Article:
There is nothing that will drive a Catholic voter away from a candidate quicker than a whiff of the prejudice that hounded their ancestors since the days of the Thirteen Colonies. So why is Huckabee tone deaf to this important issue for Catholic voters? Is it because, as one commentator points out, he comes from a state with the third-lowest percentage of Catholics?

Huckabee claims to be very comfortable with Catholics, says that he has worked with Catholics, and has Catholics in his campaign, including his campaign manager.

That is fine and good, but what happens when Catholic voters start to hear that some of his biggest supporters think the Catholic Church “denies the finished work of Christ,” is the product of Babylonian mysteries, and is the source of anti-Semitism, including that of Hitler?

Catholic voters will want more than the stale “Catholics are some of my best friends” explanation.

By Deal Hudson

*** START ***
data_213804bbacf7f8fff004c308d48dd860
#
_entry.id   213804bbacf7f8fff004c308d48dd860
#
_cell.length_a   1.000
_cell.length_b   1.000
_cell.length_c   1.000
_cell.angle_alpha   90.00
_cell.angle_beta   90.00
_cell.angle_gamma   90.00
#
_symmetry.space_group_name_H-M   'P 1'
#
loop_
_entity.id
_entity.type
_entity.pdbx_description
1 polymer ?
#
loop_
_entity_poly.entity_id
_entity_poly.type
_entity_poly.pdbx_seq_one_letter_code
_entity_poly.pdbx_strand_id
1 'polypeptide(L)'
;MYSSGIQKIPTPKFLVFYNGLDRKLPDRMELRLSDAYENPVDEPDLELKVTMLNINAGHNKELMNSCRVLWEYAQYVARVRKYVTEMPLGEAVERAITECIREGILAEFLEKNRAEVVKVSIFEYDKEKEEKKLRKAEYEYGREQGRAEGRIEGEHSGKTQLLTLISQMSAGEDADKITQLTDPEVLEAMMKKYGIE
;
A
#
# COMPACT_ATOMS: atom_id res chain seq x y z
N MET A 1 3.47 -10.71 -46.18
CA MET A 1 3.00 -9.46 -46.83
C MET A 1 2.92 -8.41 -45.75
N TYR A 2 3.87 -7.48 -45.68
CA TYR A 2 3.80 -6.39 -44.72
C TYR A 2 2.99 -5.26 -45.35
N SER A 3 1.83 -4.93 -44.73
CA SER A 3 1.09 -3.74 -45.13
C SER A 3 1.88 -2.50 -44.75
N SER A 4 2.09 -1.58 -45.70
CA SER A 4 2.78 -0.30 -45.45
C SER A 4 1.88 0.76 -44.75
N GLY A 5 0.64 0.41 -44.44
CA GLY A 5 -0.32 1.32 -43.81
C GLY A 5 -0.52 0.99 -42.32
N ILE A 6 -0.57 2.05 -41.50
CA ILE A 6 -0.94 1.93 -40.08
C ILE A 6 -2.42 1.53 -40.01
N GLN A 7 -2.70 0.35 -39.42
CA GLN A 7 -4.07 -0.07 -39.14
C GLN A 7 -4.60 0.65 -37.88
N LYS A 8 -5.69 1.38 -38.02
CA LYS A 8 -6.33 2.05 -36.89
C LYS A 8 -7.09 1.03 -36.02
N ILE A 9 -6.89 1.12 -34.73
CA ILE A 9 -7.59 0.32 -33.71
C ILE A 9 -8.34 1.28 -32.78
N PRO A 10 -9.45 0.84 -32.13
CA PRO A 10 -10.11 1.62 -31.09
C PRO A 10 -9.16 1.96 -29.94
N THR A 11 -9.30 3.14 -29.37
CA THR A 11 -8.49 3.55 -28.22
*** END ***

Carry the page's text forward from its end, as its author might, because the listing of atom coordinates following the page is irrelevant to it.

Deal W. Hudson was born November 20, 1949 in Denver, CO, to Emmie and Jack Hudson, both native Texans. Dr. Hudson had an older sister Ruth, and eventually, a younger sister, Elizabeth. Emmie Hudson, Ruth Hudson and Elizabeth Hudson now live in Houston, TX; Jack Hudson passed away some years ago. The late Jack Hudson was a captain for Braniff Airlines in Denver at the time of Dr. Hudson’s birth. Later the family moved to Kansas City when his father joined the Federal Aviation Agency. From Kansas City, the Hudson family moved to Minneapolis, then to Massapequa, NY, and finally to Alexandria, VA, where they first occupied a home overlooking the Potomac River adjacent to the Mount Vernon estate. After a year, the family moved to a home on Tarpon Lane a few houses up the street from the Yacht Haven boat docks. Dr. Hudson attended Mt. Vernon Elementary School from grades 4 to 6 and has a special gratitude for the teaching of Mr. Hoppe who first told him was a ‘smart lad.’ Having moved with his family to Fort Worth, TX in 1960, Dr. Hudson attended William Monnig Junior High and Arlington Heights HS. In high school, Dr. Hudson was captain of the golf team, editor of the literary magazine (Guerdon), and performed the role of Peter in the ‘The Diary of Anne Frank’ during his senior year. Dr. Hudson graduated cum laude with a major in philosophy from the University of Texas-Austin in 1971 where his undergraduate advisor was Prof. John Silber. His teachers at the University of Texas included Prof. Louis Mackey and Prof. Larry Caroline. Dr. Hudson minored in both classics and English literature. Dr. Hudson lived in Atlanta from 1974-1989, where he attended Emory University, receiving a Phd from the Graduate Institute for the LIberal Arts. He also taught philosophy at Mercer University in Atlanta from 1980-89. In 1989 Dr. Hudson and his family left Atlanta when he was hired to teach philosophy at Fordham University in the Bronx. Dr. Hudson taught at Fordham, and also part-time at New York University, from 1989 to 1994. Dr. Hudson first came to Atlanta in after graduation from Princeton Theological Seminary (PTS) with an M.Div. While at PTS, Dr. Hudson managed the Baptist Student Union at Princeton University and became its first director. Dr. Hudson also was licensed at a minister in the Southern Baptist Convention at Madison Baptist Church in Madison, NJ. Dr. Hudson’s primary area of study at PTS was the history of Christian doctrine which he pursued with Dr. Karlfried Froelich. In 1984 Dr. Hudson was received in the Catholic Church by Msgr. Richard Lopez, with the special permission of Archbishop Thomas A. Donnellan, at the chapel of Our Lady of Perpetual Help Cancer Home in Atlanta. Dr. Hudson has been married twenty-five years to Theresa Carver Hudson and they have two children, Hannah Clare, 23, and Cyprian Joseph (Chip), 15, adopted from Romania when he was three years old. The Hudson family has lived in Fairfax, VA for more than fifteen years, after having lived five years in Bronxville, NY and a year in Atlanta, GA, where Theresa and Deal were married.